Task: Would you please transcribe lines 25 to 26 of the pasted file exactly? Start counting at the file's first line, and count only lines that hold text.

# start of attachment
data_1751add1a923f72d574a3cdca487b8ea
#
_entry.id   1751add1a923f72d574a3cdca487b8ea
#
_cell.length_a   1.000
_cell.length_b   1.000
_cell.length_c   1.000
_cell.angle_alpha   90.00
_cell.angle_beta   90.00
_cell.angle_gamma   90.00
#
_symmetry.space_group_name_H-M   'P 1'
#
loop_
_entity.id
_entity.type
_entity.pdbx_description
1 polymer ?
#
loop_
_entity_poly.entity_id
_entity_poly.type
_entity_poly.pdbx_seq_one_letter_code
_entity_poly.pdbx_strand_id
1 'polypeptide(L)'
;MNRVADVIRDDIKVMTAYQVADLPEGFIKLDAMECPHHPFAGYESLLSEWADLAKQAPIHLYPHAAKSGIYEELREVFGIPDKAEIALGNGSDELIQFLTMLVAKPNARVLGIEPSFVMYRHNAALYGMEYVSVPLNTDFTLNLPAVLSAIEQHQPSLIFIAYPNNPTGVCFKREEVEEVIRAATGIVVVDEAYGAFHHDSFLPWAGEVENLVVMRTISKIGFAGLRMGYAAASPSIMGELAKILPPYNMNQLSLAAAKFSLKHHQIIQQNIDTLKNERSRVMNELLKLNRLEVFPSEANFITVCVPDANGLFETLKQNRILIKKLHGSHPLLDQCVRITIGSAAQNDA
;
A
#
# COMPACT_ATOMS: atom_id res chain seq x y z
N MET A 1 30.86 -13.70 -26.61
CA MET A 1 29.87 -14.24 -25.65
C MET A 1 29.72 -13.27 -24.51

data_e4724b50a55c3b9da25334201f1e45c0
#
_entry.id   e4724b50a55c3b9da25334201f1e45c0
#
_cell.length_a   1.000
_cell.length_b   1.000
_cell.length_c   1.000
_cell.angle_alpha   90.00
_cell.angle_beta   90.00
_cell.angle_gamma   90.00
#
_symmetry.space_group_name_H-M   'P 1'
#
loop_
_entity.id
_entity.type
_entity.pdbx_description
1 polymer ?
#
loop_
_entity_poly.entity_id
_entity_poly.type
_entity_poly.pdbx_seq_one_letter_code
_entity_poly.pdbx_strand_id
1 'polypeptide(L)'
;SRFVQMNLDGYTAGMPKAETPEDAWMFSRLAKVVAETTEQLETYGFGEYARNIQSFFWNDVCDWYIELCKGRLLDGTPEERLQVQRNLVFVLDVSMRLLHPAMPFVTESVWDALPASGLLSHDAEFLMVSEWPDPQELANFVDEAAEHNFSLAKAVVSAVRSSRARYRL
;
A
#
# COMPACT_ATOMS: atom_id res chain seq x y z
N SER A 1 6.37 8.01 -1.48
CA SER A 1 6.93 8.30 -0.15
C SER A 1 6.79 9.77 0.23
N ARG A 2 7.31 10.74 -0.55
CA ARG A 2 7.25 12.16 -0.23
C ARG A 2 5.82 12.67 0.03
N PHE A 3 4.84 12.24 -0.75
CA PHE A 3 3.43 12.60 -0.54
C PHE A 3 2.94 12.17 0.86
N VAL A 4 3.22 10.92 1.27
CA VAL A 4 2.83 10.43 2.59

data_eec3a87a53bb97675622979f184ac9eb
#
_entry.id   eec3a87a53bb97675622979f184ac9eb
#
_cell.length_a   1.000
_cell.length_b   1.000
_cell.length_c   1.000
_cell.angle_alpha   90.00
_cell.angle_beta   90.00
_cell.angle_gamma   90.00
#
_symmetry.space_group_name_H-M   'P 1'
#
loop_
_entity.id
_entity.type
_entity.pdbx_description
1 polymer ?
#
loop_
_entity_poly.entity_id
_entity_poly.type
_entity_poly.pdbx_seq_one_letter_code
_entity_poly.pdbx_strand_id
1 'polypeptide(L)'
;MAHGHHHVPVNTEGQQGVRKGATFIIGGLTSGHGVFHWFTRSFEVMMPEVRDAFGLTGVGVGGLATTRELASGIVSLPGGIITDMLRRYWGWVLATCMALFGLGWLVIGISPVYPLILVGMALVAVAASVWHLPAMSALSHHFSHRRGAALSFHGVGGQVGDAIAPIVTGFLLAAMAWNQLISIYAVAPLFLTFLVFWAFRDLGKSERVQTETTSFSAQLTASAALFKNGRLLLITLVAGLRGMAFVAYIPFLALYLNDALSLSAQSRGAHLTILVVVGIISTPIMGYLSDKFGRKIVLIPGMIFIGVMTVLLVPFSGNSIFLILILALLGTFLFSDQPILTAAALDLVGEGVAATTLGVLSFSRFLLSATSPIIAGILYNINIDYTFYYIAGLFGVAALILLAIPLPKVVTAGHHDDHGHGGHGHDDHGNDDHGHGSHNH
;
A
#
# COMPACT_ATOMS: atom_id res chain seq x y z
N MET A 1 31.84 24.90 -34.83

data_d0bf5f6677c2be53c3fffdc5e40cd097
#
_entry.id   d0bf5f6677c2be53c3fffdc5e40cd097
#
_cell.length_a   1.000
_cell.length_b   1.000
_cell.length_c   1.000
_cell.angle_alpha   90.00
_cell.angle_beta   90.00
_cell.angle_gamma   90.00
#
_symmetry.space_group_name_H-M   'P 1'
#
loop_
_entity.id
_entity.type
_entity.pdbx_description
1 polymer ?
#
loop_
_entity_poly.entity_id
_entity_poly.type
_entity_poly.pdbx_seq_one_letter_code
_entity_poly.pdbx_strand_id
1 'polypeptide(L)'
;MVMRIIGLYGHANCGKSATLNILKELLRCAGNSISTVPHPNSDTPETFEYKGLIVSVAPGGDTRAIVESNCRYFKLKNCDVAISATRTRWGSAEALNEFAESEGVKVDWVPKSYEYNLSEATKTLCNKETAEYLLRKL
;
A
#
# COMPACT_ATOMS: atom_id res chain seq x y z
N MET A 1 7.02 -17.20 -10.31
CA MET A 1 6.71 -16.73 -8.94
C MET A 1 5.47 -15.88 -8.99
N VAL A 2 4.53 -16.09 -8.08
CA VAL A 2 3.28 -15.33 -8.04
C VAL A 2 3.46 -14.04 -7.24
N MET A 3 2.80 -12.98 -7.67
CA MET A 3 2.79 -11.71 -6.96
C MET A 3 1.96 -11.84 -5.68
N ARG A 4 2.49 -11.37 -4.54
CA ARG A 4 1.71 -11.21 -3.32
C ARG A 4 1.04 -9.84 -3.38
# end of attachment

1 'polypeptide(L)'
;MNRVADVIRDDIKVMTAYQVADLPEGFIKLDAMECPHHPFAGYESLLSEWADLAKQAPIHLYPHAAKSGIYEELREVFGIPDKAEIALGNGSDELIQFLTMLVAKPNARVLGIEPSFVMYRHNAALYGMEYVSVPLNTDFTLNLPAVLSAIEQHQPSLIFIAYPNNPTGVCFKREEVEEVIRAATGIVVVDEAYGAFHHDSFLPWAGEVENLVVMRTISKIGFAGLRMGYAAASPSIMGELAKILPPYNMNQLSLAAAKFSLKHHQIIQQNIDTLKNERSRVMNELLKLNRLEVFPSEANFITVCVPDANGLFETLKQNRILIKKLHGSHPLLDQCVRITIGSAAQNDA